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Is Marlin 39A worth the money over Henry H001T?

Discussion in 'Rifle Country' started by daveit, Jul 21, 2008.

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  1. daveit

    daveit Member

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    I've been looking at the Marlin 39A and the Henry H001T (Octagon Frontier model) lever actions. The Marlin goes for $550 locally and the Henry for $320. I really like the octagon barrel and looks of the Henry. The 39A is a beautiful gun as well. I'm just wondering what makes the Marlin worth so much more. Seems like I could spend that money on ammo. I don't want to regret the purchase though. I've read good reviews of both. Suggestions?
     
  2. Fast Frank

    Fast Frank Member

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  3. ArmedBear

    ArmedBear Member

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    Yes

    The Marlin is a takedown, and it has a machined all-steel receiver. It also has cut checkering, comes drilled and tapped, and includes a scope mount (shipped with the gun, but not screwed onto it).

    The Henry is made of mystery metal, and lacks the other features mentioned above.

    That doesn't mean you shouldn't consider the Henry, especially for $230 less, but the Marlin does offer things the Henry doesn't.

    The Marlins can be had for a bit less around here, which surprises me, really, since San Diego is not the best place to buy a gun, usually.

    I bought a 39A. I really liked it, and when I found a 39M Octagon (rare 1-year production of the Mountie, but with a tapered octagon barrel and other styling like the current 1894 "Cowboy" models), I bought it, too, even though I had to scrape the money together.

    I'd looked at the Henry Octagon as well, but I never did buy a Henry, especially after I found that old Marlin...

    Unfortunately, Marlin doesn't make a straight-grip 20" .22 lever gun currently, but you can find one used -- generally with a round barrel. These are the "Mounties" and they're great guns.
     
  4. vicdotcom

    vicdotcom Member

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    I had a henry (not that model) and a 39a. The 39a is certainly a better made rifle. Did they both hit targets at 25 yards? yep they both did.

    Either will do what you need it to do. Actions were nice on both rifles. But I did feel a difference in the quality of materials in the two rifles. The henry was fine but the 39a was exceptional. The parts were made better and seemed studier. Trigger broke better on the Marlin also. The only problem I had with the Marlin was that the stock wasnt as perfect as it could have been. It had great wood but the fit had a few small gaps near the grip.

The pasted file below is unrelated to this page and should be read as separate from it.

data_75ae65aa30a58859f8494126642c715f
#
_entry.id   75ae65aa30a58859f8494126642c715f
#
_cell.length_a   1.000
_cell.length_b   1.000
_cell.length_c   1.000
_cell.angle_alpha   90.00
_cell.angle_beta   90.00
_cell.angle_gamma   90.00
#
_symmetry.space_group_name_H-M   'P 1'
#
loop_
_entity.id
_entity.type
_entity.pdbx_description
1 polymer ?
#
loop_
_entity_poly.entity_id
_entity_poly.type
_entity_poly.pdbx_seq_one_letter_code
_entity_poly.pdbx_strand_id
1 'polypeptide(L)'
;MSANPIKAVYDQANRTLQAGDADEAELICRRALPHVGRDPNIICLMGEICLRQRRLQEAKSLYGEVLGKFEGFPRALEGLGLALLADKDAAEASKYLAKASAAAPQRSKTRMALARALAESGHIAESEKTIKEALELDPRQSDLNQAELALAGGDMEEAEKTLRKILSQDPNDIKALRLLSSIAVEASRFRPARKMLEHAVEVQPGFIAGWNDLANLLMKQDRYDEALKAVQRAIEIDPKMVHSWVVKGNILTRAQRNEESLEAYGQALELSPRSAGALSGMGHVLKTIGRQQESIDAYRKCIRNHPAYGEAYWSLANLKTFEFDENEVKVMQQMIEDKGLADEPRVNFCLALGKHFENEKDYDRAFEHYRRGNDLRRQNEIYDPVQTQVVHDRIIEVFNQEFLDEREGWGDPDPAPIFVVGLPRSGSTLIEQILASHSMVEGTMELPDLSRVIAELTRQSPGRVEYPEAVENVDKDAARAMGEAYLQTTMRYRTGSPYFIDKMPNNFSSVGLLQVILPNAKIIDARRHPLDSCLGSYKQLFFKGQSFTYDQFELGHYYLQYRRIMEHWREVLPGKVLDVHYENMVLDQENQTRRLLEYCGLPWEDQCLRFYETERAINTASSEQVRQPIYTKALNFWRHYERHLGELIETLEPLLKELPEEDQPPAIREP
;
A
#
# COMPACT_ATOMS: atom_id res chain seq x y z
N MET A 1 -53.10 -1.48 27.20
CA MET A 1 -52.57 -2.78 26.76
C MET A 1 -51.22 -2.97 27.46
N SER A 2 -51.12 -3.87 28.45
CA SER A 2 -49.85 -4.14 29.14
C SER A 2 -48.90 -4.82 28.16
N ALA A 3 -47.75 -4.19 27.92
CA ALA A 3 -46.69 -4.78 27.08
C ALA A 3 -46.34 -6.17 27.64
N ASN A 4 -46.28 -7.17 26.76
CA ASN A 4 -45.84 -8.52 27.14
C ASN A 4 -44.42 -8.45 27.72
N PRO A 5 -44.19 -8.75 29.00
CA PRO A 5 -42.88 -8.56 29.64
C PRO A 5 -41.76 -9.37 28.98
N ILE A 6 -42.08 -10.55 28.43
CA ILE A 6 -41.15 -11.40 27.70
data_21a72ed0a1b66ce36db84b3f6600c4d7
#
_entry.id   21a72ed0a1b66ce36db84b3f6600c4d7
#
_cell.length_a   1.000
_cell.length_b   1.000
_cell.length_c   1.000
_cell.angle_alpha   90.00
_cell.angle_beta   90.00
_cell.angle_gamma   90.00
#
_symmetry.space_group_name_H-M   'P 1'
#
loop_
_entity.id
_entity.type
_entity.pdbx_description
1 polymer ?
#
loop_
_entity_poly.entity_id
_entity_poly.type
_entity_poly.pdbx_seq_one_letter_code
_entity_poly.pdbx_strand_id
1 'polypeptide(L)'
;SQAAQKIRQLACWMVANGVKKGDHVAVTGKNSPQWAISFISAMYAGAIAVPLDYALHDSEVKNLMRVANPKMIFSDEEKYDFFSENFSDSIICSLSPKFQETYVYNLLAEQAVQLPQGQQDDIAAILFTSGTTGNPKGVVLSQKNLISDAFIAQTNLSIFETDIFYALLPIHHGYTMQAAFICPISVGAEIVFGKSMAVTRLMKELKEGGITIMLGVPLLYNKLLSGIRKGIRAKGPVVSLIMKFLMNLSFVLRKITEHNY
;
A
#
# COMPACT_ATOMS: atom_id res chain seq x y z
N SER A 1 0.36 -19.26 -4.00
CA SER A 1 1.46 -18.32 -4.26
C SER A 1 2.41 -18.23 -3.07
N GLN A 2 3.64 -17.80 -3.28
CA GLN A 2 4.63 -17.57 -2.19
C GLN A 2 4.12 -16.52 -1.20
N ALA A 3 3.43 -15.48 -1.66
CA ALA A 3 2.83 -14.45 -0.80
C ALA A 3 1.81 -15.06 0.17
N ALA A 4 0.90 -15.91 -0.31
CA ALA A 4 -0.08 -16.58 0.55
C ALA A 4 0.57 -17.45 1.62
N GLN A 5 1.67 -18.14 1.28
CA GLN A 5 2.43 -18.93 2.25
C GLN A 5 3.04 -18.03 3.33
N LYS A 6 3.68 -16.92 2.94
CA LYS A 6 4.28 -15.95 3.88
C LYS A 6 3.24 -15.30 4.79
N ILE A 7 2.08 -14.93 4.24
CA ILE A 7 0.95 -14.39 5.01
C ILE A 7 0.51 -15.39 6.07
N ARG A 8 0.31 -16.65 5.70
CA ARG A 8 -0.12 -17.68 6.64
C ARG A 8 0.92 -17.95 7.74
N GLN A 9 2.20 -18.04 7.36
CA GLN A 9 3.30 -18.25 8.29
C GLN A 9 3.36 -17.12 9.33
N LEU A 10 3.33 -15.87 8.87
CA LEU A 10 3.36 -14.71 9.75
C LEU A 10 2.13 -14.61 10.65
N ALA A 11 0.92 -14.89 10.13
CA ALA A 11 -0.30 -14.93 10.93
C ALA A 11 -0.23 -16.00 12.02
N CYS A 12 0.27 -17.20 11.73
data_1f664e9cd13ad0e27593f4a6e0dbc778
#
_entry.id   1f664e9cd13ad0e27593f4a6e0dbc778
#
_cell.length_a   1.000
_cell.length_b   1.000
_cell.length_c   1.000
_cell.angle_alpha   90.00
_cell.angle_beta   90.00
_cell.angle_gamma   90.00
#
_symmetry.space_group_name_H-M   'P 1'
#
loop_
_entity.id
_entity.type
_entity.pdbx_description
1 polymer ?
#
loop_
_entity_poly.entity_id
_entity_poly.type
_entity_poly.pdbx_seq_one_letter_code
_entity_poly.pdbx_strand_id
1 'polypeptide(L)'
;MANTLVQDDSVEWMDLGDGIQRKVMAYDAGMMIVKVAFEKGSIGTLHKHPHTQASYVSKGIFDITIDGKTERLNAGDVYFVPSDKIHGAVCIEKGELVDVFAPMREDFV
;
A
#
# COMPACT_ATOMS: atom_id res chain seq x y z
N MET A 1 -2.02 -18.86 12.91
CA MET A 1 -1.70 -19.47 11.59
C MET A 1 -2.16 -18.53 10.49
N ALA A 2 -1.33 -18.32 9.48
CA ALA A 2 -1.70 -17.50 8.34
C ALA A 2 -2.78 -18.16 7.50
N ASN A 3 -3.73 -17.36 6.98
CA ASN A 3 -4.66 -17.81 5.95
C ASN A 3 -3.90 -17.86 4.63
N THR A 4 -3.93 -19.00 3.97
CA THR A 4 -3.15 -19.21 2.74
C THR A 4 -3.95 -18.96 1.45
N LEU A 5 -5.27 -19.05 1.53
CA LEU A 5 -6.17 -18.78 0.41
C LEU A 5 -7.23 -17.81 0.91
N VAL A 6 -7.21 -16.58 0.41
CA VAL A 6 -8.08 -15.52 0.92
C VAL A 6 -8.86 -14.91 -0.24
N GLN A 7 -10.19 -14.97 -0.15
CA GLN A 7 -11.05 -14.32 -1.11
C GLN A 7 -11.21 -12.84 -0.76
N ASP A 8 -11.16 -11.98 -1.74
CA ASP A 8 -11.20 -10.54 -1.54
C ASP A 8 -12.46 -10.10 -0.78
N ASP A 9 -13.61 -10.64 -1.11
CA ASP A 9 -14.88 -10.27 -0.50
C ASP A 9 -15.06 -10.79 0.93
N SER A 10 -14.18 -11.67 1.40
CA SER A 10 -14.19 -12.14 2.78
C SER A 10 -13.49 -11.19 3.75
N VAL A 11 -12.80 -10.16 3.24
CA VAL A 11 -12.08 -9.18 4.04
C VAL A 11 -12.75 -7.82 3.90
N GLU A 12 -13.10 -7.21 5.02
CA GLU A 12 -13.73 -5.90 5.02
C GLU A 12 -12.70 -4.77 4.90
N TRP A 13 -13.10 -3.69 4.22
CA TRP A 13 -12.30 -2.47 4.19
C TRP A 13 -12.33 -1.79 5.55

Overall, I felt the extra money was well spent on a studier rifle that I will hand down one day. The Henry I sold long ago but if I were on a tight budget, I would buy it again. If you have the extra money to spend, I would say 39a. It was worth the extra money to me.

    Vic
     
  5. Library Guy

    Library Guy Member

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    It has been said that the Henry looks like a classic rifle but the Marlin is a classic rifle.

    No reason why the Henry shouldn't be fun to shoot though....
     
  6. Matt-J2

    Matt-J2 Member

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    Because us Henry owners don't need a club to make us feel good about owning our rifles! :neener:
     
  7. Avenger29

    Avenger29 Member

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    Henrys use an unconventional design...they have a more modern design as far as the internal workings go (which accounts for that buttery smooth bolt). The reciever, however, is not what you think it is. The outer reciever is merely a aluminum or plastic cover (depending on the model)...the Henrys are less durable than the Marlin, too, and some owners report issues with wear and age...

    If you can swing the cash, go with the Marlin. Very good, high quality construction. Get one now, before the quality goes down (Cerebus, which owns Remington, also bought Marlin and some buyers are reporting QC issues- MadOgre/George Hill is one who has observed this).

    I'd get a 39A before the quality goes downhill, the price goes up, or Marlin discontinues the 39A...it is an expensive gun to produce, afterall.

    You might also want to look at the Browning BL-22.
     
  8. daveit

    daveit Member

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    I didn't realize it was a takedown. That's a nice feature. I can afford either I was just wanting to see the major differences. Thanks for letting me know those.

    I'd like an older used Marlin, but used gun prices in Alaska are ridiculous and shipping+FFL makes any good deal from the Lower 48 not such a good deal.
     
  9. balletto

    balletto Member

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  10. Carl Levitian

    Carl Levitian member

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    I've had the same Marlin 39 since 1967. I can't begin to count how many thousands of rounds have been through that gun, as it is still one of my favorites. Gets shot alot.

    Never a problem.

    Still going strong.

    Will a Henry after 41 years?
     
  11. vicdotcom

    vicdotcom Member

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    If your going Older Marlin, keep your eyes out for the 39 Mounties. They have shorter barrels and are really desireable in good condition great resale also.